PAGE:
Roger, over and out

Wednesday, September 9, 1998

The Cincinnati Enquirer

Mark McGwire salutes fans as he's driven around the stadium after his record-breaking night.
(AP photo)

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ST. LOUIS -- Mark McGwire rounded first base in a fog. So many emotions. So much on his mind.

He followed the flight of his home run until it had cleared the left-field wall, and then he lost his way for a little while. He was a step toward second base before coach Dave McKay reminded him that he had neglected to touch first.

It was a wonder, in retrospect, that Big Mac managed to make contact with any of the bases Tuesday night. "I sure as heck was floating," he said. He was living a dream a lifetime in the making, unseen in more than a century of major-league baseball.

No. 62. A new milestone in the statistics of sport. A new standard for sluggers. What Commissioner Bud Selig called "baseball's most important individual record."

The formidable St. Louis first baseman reached down for a first-pitch, fourth-inning sinker from Steve Trachsel and struck a 341-foot tee shot that consigned Roger Maris to the ranks of former record holders. It was McGwire's shortest home run of the season, but almost certainly his sweetest.

"I thought it was going to hit the wall," McGwire said later. "And then the next thing I knew Dave McKay was jumping up. . .I just hope I didn't act foolish, but this is history."

McGwire hoists his son, Matt.
(AP photo)

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For 11 minutes, Busch Stadium was a scene of sentiment and spectacle, with fireworks and confetti and the raising of a huge banner above the scoreboard in center field. McGwire circled the bases slowly, accepting handshakes and high-fives from the Chicago infielders, hugging former teammate Gary Gaetti as he approached third base, saluting the crowd, and arriving home to the sort of reception that met another Spirit of St. Louis in 1927.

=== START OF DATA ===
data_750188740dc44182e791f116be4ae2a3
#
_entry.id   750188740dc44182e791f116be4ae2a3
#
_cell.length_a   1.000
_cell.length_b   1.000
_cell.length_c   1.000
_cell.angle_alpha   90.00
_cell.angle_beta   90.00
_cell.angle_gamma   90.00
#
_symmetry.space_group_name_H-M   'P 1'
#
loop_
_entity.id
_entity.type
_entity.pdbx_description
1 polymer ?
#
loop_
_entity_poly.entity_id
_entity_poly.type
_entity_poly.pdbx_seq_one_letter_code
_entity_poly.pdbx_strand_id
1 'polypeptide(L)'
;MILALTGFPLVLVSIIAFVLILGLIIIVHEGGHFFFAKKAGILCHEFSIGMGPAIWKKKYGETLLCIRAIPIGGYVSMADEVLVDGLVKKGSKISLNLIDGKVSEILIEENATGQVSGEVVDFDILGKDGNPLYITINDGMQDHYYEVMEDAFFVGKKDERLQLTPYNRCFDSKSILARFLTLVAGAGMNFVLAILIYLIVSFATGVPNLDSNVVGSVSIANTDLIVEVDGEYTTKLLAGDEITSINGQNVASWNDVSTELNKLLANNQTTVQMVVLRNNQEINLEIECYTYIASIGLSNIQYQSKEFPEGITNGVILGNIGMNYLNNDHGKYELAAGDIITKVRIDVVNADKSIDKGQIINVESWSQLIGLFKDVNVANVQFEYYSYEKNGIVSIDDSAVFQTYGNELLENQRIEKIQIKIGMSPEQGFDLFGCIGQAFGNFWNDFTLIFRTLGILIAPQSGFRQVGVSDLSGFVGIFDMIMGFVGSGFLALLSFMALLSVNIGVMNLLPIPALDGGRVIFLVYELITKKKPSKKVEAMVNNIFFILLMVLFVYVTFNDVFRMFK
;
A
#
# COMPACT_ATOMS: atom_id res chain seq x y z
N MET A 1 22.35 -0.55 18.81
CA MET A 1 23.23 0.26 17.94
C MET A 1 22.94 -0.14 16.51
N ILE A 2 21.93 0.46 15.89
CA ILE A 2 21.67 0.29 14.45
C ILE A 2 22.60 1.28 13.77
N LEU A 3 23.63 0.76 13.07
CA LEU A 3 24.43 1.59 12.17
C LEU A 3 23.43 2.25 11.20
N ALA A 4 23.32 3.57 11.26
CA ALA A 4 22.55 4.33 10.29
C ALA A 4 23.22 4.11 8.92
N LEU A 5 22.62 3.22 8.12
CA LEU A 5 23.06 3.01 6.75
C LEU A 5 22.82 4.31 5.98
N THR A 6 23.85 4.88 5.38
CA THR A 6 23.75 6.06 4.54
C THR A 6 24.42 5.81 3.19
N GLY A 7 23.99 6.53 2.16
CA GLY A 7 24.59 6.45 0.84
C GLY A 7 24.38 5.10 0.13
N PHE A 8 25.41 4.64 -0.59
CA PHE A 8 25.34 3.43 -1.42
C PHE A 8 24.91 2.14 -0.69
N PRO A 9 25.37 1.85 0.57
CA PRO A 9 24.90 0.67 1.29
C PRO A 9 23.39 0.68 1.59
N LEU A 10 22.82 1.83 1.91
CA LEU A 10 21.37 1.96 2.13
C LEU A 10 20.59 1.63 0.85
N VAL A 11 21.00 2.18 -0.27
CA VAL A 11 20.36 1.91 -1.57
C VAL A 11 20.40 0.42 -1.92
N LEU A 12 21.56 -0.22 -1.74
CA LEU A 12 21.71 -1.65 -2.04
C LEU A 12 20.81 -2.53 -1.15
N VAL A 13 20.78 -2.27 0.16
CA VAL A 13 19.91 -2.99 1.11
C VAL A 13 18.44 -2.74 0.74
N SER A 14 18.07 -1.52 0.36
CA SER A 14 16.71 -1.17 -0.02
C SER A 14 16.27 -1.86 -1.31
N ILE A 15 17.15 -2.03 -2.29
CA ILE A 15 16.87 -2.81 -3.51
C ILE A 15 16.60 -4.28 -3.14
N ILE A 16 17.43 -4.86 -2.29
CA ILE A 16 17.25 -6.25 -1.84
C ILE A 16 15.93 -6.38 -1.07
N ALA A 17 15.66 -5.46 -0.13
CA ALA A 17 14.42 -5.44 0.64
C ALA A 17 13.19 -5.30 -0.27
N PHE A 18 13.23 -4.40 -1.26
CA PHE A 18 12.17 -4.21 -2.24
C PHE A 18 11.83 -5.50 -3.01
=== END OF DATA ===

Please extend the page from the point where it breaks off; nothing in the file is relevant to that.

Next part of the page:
For the second straight day, McGwire celebrated by lifting his 10-year-old son, Matthew, off the ground. Later, he climbed into the stands behind first base to exchange hugs and handshakes with Maris' children.

Earlier, McGwire had held the bat with which Maris had surpassed Babe Ruth. Later, he claimed a kinship with Maris.

"I touched (Maris' bat) with my heart," McGwire said. "My bat will lie next to his (in the Hall of Fame) and I'm damn proud of it."

Thousands of cameras flashed when McGwire was at bat in the first inning.
(AP photo)

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McGwire had hoped to set the record in St. Louis, and faced some deadline pressure to do it. The Cardinals start a road trip tonight in Cincinnati, and will be on the road through the weekend. Because he had grounded out on a 3-and-0 pitch in the first inning Tuesday night, his approach suggested some anxiety.

But few hitters have ever been on a tear to match what McGwire has accomplished over his last 21 games. His 62nd home run was his 15th in 68 at bats, a ratio that projects at about a 140-home run pace. Under the circumstances, it is unbelievable.

Expanded coverage
from Associated Press
For seven solid months, McGwire had been building toward this climax at center stage of the most anticipated baseball record since Pete Rose surpassed Ty Cobb as baseball's career hits leader in 1985.

A new round of expansion, following McGwire's 58-homer 1997 season, had made a run at Maris' 1961 record appear not only possible, but likely. From the first day of spring training, McGwire has faced questions about a feat no other player has seriously challenged in 37 years. Amazingly, he kept coming up with the right answers. That he could deliver under all that scrutiny -- and do so with 18 games to spare in the St. Louis season -- speaks to his profound power and unbending will. Still, he would hardly be human if he did not admit to some relief Tuesday night.

"I don't know how much the Arch weighs," Mark McGwire said, "but I'm glad to have it off my back."

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